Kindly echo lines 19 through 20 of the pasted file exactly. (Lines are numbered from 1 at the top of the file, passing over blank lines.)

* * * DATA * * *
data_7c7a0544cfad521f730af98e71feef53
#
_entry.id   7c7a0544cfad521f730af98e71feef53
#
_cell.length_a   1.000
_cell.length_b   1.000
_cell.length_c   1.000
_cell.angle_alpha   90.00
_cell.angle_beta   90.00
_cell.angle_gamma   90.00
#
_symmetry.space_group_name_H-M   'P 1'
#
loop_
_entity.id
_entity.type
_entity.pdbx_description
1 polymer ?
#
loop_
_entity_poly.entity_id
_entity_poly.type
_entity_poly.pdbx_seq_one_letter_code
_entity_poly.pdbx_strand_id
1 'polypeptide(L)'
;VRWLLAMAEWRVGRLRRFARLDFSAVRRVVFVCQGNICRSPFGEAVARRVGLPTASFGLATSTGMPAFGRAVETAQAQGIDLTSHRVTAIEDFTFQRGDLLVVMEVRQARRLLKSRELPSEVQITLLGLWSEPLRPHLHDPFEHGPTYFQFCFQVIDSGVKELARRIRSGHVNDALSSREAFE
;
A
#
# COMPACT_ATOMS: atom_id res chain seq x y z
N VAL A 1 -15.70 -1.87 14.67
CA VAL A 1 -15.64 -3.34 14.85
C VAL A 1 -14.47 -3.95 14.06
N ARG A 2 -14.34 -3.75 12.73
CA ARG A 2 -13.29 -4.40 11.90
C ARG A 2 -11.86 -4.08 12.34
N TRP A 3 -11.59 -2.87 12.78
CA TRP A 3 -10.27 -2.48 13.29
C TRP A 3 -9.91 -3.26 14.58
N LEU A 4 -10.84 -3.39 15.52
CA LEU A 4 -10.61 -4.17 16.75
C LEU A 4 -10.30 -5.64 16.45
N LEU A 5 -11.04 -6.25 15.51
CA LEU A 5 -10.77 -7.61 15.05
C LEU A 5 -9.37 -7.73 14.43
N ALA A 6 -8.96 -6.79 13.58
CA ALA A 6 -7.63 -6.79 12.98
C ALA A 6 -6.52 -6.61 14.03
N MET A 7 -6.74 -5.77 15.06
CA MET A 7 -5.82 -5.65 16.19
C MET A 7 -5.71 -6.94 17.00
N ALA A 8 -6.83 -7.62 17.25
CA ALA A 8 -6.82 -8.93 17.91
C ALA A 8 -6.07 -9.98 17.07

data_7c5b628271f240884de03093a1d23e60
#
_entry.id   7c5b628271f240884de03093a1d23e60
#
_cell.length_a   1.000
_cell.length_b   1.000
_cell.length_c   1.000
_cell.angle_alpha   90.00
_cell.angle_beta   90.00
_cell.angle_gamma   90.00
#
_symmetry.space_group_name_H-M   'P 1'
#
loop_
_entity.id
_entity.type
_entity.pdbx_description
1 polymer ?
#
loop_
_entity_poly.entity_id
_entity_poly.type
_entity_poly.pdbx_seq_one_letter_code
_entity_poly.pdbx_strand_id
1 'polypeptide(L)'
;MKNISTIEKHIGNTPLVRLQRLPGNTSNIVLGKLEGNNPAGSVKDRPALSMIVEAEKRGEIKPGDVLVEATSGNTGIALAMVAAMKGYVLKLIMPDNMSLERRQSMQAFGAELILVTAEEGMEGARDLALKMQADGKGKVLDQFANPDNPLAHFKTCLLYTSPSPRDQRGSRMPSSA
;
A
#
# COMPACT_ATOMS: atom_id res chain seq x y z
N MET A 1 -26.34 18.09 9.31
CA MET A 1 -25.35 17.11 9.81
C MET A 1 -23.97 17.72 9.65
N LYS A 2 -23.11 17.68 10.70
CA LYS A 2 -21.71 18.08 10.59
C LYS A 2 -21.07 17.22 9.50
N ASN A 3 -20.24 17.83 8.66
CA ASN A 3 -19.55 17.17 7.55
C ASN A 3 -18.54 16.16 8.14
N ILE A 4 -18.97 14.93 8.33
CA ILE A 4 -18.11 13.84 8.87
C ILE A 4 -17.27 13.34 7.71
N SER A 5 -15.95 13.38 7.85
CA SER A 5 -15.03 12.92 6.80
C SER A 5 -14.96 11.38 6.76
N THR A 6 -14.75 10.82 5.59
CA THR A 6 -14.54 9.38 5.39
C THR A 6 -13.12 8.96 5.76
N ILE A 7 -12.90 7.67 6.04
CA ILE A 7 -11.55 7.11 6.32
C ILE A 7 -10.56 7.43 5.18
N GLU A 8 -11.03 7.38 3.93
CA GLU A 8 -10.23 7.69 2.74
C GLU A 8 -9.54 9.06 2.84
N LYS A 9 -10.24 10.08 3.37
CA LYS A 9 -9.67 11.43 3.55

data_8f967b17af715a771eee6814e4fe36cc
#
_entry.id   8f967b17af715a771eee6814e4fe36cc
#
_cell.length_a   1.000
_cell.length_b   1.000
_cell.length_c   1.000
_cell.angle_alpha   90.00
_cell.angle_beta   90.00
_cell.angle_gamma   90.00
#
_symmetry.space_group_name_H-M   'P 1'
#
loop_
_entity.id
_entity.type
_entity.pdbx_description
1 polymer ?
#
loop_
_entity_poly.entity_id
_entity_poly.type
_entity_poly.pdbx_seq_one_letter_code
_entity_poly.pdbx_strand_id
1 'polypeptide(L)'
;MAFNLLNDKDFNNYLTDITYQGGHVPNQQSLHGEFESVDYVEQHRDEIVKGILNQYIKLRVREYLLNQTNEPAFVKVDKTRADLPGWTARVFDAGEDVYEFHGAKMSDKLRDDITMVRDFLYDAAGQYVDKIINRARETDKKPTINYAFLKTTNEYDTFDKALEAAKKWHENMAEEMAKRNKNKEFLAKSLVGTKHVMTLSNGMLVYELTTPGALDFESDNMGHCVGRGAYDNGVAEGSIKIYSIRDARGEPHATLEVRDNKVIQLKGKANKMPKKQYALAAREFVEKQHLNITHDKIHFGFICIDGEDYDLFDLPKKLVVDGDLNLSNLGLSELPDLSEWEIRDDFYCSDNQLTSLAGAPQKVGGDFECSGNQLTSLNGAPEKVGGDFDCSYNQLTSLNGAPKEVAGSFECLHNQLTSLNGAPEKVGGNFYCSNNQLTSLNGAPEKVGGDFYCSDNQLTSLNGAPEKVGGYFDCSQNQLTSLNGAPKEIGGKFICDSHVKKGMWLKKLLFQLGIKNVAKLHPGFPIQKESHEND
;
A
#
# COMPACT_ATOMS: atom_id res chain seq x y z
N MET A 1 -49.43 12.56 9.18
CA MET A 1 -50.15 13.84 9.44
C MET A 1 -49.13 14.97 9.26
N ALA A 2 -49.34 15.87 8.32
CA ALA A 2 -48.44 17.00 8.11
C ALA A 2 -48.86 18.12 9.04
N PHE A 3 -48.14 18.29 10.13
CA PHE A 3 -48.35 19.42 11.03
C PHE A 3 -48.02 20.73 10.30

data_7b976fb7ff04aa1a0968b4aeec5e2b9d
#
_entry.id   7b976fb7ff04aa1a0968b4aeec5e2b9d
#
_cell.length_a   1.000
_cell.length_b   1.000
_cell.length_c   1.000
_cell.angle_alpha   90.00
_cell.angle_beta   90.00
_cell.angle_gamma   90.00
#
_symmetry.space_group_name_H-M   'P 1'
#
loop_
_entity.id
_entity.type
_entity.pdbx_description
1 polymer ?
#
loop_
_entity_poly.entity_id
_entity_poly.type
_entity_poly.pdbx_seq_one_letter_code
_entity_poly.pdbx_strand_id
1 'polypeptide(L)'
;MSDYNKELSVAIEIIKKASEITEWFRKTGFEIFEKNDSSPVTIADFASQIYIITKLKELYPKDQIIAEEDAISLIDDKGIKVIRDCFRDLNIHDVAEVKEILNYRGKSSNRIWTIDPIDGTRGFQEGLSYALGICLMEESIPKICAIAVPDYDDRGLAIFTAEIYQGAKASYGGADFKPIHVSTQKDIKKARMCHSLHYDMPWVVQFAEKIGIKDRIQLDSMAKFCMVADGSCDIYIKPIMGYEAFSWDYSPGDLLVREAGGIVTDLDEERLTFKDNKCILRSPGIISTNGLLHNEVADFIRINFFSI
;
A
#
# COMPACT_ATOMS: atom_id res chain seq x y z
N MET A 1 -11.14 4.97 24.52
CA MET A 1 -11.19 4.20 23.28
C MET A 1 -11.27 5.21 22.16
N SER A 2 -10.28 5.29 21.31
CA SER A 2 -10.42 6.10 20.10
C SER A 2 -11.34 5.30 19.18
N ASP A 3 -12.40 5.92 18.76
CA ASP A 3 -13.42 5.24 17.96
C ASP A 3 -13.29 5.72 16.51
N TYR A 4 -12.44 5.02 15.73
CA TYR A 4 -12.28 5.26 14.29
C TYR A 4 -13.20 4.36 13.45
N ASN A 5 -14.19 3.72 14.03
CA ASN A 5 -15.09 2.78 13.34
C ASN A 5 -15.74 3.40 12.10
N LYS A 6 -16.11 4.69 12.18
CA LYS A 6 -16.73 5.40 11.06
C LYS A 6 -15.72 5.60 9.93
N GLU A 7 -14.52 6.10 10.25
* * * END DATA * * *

#
loop_